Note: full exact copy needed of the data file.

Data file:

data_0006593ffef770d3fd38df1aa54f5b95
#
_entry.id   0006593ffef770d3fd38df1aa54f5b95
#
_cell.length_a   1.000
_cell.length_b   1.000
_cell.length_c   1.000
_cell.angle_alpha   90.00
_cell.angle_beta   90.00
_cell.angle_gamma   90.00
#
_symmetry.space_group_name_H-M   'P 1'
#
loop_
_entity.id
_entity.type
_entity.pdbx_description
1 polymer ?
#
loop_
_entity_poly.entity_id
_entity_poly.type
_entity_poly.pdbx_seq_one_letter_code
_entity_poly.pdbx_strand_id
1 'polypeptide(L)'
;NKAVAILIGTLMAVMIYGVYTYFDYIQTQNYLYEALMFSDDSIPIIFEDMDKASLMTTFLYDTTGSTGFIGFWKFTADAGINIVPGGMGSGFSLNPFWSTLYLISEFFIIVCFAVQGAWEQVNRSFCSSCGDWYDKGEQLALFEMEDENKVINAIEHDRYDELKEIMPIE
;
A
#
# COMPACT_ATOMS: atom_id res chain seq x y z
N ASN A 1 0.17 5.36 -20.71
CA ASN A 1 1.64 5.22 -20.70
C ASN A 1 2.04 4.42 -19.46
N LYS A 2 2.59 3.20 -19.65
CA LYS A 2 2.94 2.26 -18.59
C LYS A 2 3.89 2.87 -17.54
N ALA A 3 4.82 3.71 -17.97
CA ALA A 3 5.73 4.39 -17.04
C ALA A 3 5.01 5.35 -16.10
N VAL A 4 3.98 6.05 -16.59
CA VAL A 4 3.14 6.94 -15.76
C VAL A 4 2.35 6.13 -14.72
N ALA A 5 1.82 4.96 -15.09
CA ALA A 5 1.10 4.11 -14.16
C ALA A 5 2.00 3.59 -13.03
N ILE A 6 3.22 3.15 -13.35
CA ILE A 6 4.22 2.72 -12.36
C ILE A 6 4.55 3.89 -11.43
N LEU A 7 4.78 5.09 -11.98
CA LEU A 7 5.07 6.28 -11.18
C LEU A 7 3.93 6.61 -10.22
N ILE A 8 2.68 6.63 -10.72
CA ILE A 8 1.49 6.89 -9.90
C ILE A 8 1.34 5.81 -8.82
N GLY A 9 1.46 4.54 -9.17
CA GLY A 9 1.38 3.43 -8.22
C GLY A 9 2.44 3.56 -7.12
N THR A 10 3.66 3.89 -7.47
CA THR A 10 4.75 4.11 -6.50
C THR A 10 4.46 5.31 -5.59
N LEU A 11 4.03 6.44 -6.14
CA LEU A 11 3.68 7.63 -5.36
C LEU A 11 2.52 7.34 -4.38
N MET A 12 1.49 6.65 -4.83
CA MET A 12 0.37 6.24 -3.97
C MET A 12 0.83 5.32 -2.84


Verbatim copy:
data_0006593ffef770d3fd38df1aa54f5b95
#
_entry.id   0006593ffef770d3fd38df1aa54f5b95
#
_cell.length_a   1.000
_cell.length_b   1.000
_cell.length_c   1.000
_cell.angle_alpha   90.00
_cell.angle_beta   90.00
_cell.angle_gamma   90.00
#
_symmetry.space_group_name_H-M   'P 1'
#
loop_
_entity.id
_entity.type
_entity.pdbx_description
1 polymer ?
#
loop_
_entity_poly.entity_id
_entity_poly.type
_entity_poly.pdbx_seq_one_letter_code
_entity_poly.pdbx_strand_id
1 'polypeptide(L)'
;NKAVAILIGTLMAVMIYGVYTYFDYIQTQNYLYEALMFSDDSIPIIFEDMDKASLMTTFLYDTTGSTGFIGFWKFTADAGINIVPGGMGSGFSLNPFWSTLYLISEFFIIVCFAVQGAWEQVNRSFCSSCGDWYDKGEQLALFEMEDENKVINAIEHDRYDELKEIMPIE
;
A
#
# COMPACT_ATOMS: atom_id res chain seq x y z
N ASN A 1 0.17 5.36 -20.71
CA ASN A 1 1.64 5.22 -20.70
C ASN A 1 2.04 4.42 -19.46
N LYS A 2 2.59 3.20 -19.65
CA LYS A 2 2.94 2.26 -18.59
C LYS A 2 3.89 2.87 -17.54
N ALA A 3 4.82 3.71 -17.97
CA ALA A 3 5.73 4.39 -17.04
C ALA A 3 5.01 5.35 -16.10
N VAL A 4 3.98 6.05 -16.59
CA VAL A 4 3.14 6.94 -15.76
C VAL A 4 2.35 6.13 -14.72
N ALA A 5 1.82 4.96 -15.09
CA ALA A 5 1.10 4.11 -14.16
C ALA A 5 2.00 3.59 -13.03
N ILE A 6 3.22 3.15 -13.35
CA ILE A 6 4.22 2.72 -12.36
C ILE A 6 4.55 3.89 -11.43
N LEU A 7 4.78 5.09 -11.98
CA LEU A 7 5.07 6.28 -11.18
C LEU A 7 3.93 6.61 -10.22
N ILE A 8 2.68 6.63 -10.72
CA ILE A 8 1.49 6.89 -9.90
C ILE A 8 1.34 5.81 -8.82
N GLY A 9 1.46 4.54 -9.17
CA GLY A 9 1.38 3.43 -8.22
C GLY A 9 2.44 3.56 -7.12
N THR A 10 3.66 3.89 -7.47
CA THR A 10 4.75 4.11 -6.50
C THR A 10 4.46 5.31 -5.59
N LEU A 11 4.03 6.44 -6.14
CA LEU A 11 3.68 7.63 -5.36
C LEU A 11 2.52 7.34 -4.38
N MET A 12 1.49 6.65 -4.83
CA MET A 12 0.37 6.24 -3.97
C MET A 12 0.83 5.32 -2.84